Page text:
Most people don’t like to be surprised by negative events, and more often than not, we want to try and control (or limit) the amount and impact of those negative events. But humans cannot know, or evade every problem—sometimes we just have to go through the pain. And attempting to control or change something you have no power to control or change is physically exacerbating to the human body and psyche. Taking risks, accepting change, and understanding that uncertainty is not an abyss of pain and negativity is a part of alleviating some anxiety.  Dr. Biali (2012), as do many psychologists, argues that anxiety is not always bad—it’s a part of experiencing life and trying something new3,4. Now, excessive anxiety about things you truly can’t control becomes tiresome and is often how clients present—overly stressed. Biali (2012), suggests several healthy ways to help people reduce anxiety, including, writing one’s worries down, practice breathing exercises, do yoga or stretching and exercise to alleviate muscle tension, and to avoid stimulants (like caffeinated beverages)3. Will this rid you of your anxiety? Probably not, but it can help you manage it.

Biali (2012) and Markway (2012), both suggest that in order to address and solve issues regarding your anxiety and excessive worry, one should invoke the assistance of a professional that is trained to guide you in restructuring your current cognitive methodology, and avoidance behaviors. According to the National Institute of Mental Health and the Psychological Diagnostic Manual, people with anxiety disorders usually benefit from methods of Cognitive Behavioral Therapy and/or Exposure Therapy. Here at Anchor Counseling Center, we have therapists trained in both CBT and exposure therapy to help you reduce your anxiety and manage healthier lifestyle.

By: Aryssa Washington

Sources

1The American Psychiatric Association: Diagnostic and Statistical Manual of Mental Disorders, Fourth Edition, Text Revision, Washington, DC, American Psychiatric Association, 2000.

2www.nimh.nih.gov/health/publications/anxiety-disorders/complete-index.shtml

3Biali, S. (2012). How to manage the anxiety that comes with change. Prescription for Life: Psychology Today com

4Markway, B. (2012). Can Willpower help you overcome social anxiety: willpower is not always about giving something up. Shyness Is Nice: Psychology Today.com

Change is a Process!

Jan 26, 2012   //   by Shawna Figueira   //   Blog, East Bay, East Providence, Lincoln, Rhode Island, Marriage, Mental Health, News, Self Help, Stress, cranston  //  No Comments

Many people come into therapy hoping the process will be a quick and easy fix. But at Anchor Counseling Center we realize that humans are complex beings; it’s a bit presumptuous to think that human issues can be solved by a simple resolution. In most cases the resolution to an individual’s problem is fairly simple; it’s the process to get to the desired resolution that takes time and effort. For example, if I were to just tell a client, “just change your thinking,” the problems most likely wouldn’t immediately dissipate, leaving my client worry free and on a straight-shot path to all the joys of life. To be perfectly honest, true therapy takes work, on the part of the therapist as well as the client.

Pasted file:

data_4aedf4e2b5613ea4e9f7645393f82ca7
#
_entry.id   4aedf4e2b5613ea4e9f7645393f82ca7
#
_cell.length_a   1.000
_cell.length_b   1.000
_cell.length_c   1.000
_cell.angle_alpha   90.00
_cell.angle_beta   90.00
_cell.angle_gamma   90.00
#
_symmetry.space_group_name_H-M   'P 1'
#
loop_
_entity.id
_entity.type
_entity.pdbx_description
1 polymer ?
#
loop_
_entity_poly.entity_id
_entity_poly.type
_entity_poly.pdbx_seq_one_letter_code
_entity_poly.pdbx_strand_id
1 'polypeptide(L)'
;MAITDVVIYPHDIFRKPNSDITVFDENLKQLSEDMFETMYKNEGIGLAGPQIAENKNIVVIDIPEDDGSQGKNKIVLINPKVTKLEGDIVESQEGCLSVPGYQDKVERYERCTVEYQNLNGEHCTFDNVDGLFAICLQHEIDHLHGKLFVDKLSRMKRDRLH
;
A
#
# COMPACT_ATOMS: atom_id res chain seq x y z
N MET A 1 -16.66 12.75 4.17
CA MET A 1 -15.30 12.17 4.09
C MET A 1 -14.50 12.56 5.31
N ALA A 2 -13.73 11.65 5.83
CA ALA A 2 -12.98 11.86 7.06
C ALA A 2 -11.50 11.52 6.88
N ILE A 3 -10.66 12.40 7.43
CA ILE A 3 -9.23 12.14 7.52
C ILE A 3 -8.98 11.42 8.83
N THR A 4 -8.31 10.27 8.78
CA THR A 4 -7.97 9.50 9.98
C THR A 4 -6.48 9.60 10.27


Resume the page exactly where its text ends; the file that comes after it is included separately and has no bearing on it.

Choosing to go into therapy can be scary, daunting, and quite frankly it almost seems like an invitation for more anxiety. It is human nature to not exactly enjoy change in one’s life, but that decision to try therapy is making the statement that, “I want things to change,” or “I want something to be different.” That’s the first step and it’s a big one for a lot of clients. As a side-note, as therapists, we don’t have this hidden agenda to change you into some mythical creature of all things moral or a “mini-me,” and we aren’t going to force you to change. Our desire is to help you figure out who it is that you want to be, or what it is that you want, and then give you a little push in that direction. Coming into therapy may be anxiety provoking—anything new is going to be—but in the midst of change, anxiety can be a good thing. And a bit of anxiety now, in order to alleviate your suffering, may be minor in the aftermath of the therapeutic process.  At Anchor Counseling Center, you will never be left in the wind hanging by a coat hanger off the ledge of a cliff wishing you had never made that leap into therapy. Our therapists are dedicated to helping those in the community who want something different, and who want something to change.